Pregnancy Gingivitis… ANOTHER Pregnancy Symptom

When I was pregnant with my Twin girls, I had a multitude of symptoms. I was prepared for most of them- The usual: water Screen Shot 2016-05-15 at 8.46.01 PMretention, nausea, swollen breasts, fatigue….and the list goes on.

No one ever said that my teeth and gums would be effected. During my second week of pregnancy my gums were so swollen that some of my teeth were hard to brush. On top of that my gums would bleed every time I brushed, and my breath was horrible. The combination of all of this made it so that I also had a really bad aftertaste in my mouth after eating.




Apparently symptoms associated with teeth and gums are ANOTHER common side effect of pregnancy. Not all pregnant women deal with this, but if you already have plaque-associated gingivitis then it is likely you will experience this. I don’t recall a single person talking about it prior to being pregnant. 3 weeks after delivering my girls, I went to the Dentist, and they told me that it is actually very common. With that, I thought I should share it with all of you. Especially if you are expecting, and wondering “What the heck is happening to my Teeth?”
I interviewed expert Dr Liana Muradyan of Infinite Dental Wellness, and she gave me the inside scoop.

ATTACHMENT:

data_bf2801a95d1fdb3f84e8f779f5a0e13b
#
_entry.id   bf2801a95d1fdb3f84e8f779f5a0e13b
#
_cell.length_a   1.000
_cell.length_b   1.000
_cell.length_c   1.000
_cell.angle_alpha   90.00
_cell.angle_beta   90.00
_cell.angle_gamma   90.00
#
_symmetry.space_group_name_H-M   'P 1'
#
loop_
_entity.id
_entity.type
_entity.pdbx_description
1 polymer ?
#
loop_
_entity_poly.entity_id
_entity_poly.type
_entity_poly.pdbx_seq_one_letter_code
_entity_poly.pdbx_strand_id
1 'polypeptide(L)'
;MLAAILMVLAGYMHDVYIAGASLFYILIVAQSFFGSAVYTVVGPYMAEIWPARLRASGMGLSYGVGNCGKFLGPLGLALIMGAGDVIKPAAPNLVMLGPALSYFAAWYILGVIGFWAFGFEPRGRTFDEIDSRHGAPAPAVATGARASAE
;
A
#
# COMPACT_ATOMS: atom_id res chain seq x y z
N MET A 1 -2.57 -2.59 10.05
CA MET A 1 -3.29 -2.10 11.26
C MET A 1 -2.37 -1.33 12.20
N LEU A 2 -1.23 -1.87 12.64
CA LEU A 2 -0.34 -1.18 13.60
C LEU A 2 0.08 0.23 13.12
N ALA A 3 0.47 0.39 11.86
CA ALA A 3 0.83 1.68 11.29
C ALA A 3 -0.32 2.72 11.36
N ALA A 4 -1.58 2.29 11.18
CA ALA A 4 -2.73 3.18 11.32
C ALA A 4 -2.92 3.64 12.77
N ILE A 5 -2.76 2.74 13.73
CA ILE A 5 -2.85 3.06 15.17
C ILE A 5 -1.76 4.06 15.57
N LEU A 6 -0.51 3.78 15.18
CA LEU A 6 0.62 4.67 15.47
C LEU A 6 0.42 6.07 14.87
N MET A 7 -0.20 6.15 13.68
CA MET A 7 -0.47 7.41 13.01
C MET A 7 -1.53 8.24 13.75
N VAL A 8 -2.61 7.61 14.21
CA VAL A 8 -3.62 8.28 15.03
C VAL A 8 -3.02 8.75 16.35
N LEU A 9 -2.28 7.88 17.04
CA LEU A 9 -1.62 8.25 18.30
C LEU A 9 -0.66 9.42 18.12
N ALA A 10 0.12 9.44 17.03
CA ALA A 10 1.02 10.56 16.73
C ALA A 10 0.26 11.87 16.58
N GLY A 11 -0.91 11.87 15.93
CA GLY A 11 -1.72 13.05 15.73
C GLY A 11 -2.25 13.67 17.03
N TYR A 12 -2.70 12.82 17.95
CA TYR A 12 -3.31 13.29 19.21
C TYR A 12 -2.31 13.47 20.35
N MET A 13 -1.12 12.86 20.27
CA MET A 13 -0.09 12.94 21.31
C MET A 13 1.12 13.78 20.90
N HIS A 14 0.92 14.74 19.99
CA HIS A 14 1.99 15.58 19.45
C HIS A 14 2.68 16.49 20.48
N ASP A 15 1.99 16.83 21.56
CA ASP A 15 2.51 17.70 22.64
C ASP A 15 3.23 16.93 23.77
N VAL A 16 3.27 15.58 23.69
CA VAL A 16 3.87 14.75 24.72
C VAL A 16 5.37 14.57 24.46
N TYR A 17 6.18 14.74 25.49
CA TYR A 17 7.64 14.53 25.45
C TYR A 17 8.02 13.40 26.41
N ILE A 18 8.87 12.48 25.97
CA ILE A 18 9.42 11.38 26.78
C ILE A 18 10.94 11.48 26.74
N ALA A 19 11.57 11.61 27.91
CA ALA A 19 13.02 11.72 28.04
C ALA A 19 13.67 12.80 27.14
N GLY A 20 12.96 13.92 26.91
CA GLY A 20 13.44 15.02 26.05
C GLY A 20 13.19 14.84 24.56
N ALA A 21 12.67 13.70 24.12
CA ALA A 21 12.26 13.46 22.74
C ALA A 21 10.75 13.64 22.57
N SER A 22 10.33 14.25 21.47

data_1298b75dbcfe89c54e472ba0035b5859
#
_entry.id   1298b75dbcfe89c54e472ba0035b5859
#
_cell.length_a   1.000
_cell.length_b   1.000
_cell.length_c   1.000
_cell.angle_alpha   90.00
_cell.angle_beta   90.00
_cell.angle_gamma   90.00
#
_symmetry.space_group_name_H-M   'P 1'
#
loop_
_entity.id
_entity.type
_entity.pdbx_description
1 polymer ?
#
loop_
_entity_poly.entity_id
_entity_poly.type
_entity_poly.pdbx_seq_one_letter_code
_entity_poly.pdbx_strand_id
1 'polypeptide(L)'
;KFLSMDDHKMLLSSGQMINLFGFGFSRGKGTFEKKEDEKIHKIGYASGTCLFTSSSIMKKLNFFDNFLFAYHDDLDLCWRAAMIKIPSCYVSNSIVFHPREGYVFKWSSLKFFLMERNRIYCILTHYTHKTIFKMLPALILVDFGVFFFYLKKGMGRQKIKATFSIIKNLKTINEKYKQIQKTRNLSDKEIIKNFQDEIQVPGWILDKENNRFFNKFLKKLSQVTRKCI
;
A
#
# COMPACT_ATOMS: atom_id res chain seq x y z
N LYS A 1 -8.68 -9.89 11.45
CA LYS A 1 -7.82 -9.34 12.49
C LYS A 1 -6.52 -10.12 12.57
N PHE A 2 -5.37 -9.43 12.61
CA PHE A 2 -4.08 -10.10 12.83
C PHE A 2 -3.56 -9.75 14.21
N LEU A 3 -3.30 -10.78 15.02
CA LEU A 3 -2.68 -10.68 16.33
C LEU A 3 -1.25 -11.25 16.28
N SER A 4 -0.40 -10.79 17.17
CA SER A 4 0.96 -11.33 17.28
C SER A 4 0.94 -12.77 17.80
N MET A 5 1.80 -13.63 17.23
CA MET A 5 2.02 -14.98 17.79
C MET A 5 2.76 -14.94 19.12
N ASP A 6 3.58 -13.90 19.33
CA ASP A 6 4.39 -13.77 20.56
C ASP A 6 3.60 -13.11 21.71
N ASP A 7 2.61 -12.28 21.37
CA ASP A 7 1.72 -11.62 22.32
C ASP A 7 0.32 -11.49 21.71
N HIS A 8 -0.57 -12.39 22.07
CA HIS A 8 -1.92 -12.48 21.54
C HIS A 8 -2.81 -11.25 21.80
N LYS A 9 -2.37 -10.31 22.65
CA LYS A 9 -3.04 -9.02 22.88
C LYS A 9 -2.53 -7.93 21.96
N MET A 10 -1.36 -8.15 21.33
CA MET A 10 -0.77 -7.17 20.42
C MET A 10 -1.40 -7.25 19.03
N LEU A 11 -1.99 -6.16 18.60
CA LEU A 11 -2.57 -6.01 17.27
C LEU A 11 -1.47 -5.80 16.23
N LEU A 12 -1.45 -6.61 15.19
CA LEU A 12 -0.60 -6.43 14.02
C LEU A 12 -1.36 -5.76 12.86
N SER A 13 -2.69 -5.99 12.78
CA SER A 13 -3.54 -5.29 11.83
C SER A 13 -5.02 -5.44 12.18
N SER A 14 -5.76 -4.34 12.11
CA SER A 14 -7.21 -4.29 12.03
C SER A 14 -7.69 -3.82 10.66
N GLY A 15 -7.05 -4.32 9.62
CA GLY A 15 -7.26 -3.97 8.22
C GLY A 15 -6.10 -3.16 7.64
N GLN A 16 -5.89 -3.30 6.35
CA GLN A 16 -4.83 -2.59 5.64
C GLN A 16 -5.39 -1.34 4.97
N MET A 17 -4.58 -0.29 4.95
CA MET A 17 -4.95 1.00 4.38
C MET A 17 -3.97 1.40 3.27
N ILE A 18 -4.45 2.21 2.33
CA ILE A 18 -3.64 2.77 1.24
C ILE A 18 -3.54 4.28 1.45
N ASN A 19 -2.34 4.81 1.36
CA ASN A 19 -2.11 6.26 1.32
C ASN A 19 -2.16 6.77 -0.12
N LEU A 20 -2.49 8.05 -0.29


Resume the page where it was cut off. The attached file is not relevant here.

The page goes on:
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She said that during pregnancy the level of estrogen and progesterone increase, and these hormones cause changes in the blood vessels of our gums. When a pregnant woman already has gingivitis (initial stage of inflamed gums or the presence of plaque) then the situation gets worse and the result is “pregnancy gingivitis”.

Usually it appears as red puffy easy bleeding gum lines and more big words I don’t understand: papillas ( interproximal gingiva). Anyway, It usually starts around the 2nd month of pregnancy and continues up to the end or even after. The severity will also vary in each person.
Dr Muradyan said that instead of waiting until it is hard to control, she suggests taking preventative measures:

 

     

    • More frequent dental visits
    • Twice daily brushing (with a fluoride toothpaste)
    • Flossing on a Daily basis

    “Pregnant women are at higher risk of tooth decay for several reasons, including increased acidity in the oral cavity, sugary dietary cravings, and limited attention to oral health.” Says, Dr Muradyan 

    If you are in early pregnancy, and may have missed the boat on “preventative” – than simply to keep under control. You can use the tips above but the Dr also recommends: Xylitol chewing gum and chlorhexidine rinses.

    During pregnancy the safest period to get dental procedures done is second trimester of pregnancy.
    X-rays are only recommended if it’s emergency, or if there is pain or infection. Numbing is also safe but at controlled dosage , and again ONLY if it is necessary , and can’t wait until after delivery.

     

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